Thomas More Smith
Associate Professor in the Practice of Finance
Emory University, Goizueta Business School
It’s been said that economist, Tom Smith, has essentially made a career out of knowing everything there is to know about everything. This jack of all trades, master of them all is an established expert in various facets of economics including: urban and real estate economics, sports economics, labor economics, and others. As such, he’s frequently sought after by mainstream press on everything from the economic impact of recent hurricane “Harvey” to the economics of a new Toyota plant coming to Georgia. As it turns out, one of Goizueta Business School’s most sought after experts is also one of the most beloved professors by undergraduate students. “An absolutely amazing lecturer”, “An incredibly interesting teacher,” and “The coolest professor at Emory” reflect some of what students think of him.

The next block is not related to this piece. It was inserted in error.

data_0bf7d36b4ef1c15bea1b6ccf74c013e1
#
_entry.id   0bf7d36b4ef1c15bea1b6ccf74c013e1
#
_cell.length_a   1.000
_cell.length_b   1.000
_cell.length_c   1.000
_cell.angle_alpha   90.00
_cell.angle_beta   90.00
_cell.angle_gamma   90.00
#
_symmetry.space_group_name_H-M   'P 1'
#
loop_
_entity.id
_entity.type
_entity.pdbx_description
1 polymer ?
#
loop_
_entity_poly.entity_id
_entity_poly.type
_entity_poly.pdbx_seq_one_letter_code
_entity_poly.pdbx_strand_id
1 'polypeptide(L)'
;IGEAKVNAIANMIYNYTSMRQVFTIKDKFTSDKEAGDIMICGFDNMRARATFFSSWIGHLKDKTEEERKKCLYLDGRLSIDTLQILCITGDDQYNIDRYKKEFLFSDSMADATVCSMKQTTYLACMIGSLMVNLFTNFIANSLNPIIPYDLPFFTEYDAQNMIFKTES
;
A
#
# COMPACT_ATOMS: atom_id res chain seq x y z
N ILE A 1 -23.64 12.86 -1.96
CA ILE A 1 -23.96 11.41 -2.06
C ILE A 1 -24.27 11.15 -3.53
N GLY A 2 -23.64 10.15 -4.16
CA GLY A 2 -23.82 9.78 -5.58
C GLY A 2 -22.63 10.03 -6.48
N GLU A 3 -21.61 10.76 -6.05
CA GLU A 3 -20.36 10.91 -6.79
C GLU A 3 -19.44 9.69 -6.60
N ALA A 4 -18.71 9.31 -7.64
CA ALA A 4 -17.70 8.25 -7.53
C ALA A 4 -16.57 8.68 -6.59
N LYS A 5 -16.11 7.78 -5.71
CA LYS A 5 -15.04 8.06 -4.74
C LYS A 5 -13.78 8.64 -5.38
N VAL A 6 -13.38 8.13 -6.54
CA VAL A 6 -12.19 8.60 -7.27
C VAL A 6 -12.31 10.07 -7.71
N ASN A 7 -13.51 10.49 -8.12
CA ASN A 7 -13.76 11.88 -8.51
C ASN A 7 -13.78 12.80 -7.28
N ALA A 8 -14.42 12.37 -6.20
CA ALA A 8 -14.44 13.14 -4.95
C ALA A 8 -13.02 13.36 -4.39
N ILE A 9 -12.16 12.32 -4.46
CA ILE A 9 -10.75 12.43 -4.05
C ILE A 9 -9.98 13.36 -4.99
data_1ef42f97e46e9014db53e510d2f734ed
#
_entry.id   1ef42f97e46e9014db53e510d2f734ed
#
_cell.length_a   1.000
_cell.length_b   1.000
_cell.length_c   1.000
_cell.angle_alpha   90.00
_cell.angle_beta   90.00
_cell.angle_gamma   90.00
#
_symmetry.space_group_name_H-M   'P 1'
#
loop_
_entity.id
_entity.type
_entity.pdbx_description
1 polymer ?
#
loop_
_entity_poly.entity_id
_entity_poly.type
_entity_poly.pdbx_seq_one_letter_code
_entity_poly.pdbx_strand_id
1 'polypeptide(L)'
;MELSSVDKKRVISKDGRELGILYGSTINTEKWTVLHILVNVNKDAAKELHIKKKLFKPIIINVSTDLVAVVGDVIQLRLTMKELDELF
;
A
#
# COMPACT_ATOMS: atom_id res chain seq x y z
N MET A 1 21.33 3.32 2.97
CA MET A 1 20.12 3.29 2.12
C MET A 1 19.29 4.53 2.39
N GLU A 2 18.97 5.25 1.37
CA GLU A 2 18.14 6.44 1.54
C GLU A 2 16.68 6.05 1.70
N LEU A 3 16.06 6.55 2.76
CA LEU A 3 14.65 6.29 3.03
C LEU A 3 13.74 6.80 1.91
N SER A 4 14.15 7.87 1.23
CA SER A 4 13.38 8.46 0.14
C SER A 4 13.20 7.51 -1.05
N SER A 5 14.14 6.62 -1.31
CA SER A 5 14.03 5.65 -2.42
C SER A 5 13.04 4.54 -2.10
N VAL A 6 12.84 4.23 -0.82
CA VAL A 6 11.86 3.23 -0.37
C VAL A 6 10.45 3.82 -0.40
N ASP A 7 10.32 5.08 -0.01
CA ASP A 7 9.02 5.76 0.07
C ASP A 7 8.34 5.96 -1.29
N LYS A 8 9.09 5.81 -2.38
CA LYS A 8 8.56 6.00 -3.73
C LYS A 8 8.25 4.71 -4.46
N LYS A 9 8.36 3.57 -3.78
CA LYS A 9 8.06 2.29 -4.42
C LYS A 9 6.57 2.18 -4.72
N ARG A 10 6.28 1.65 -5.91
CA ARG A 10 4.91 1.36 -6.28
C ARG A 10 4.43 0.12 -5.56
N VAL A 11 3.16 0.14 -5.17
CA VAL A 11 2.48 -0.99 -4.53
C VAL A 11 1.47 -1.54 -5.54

At current institution since: 2008
Education: Ph.D. Economics, University of Illinois at Chicago, Chicago, IL 1998; MA, Economics, University of Illinois at Chicago, Chicago, IL 1994; BA , Illinois Wesleyan University, Bloomington, IL 1992
List of courses currently teaching: Sports Finance, business economics, film finance, international trade, and finance for non-business students
Fun fact about yourself: I’m named after Thomas More, former chancellor of England. I was also a professional musician on the bass (electric and upright). I was asked to play the bass in the movie Groundhog Day but I had to pass because I was finishing my econometrics take-home final. I know, it’s the same old story of economics getting in the way of a budding movie career.
“I knew I wanted to be a business school professor when…” My dad was an English professor and I knew I wanted to be a professor. But I really I liked math so business school seemed like a good way to go.
“If I weren’t a business school professor…” I would be doing data analytics for the Chicago Cubs. I don’t know if they would hire me but, in a perfect world, that’s my fallback job.
“One word that describes my first time teaching…” “Echo-y”. I taught in one of those large, lecture halls that had concrete floors and an industrial vibe.
What do you enjoy most about teaching undergraduate business students? Their questions. Undergrads are curious. I love that part of the experience.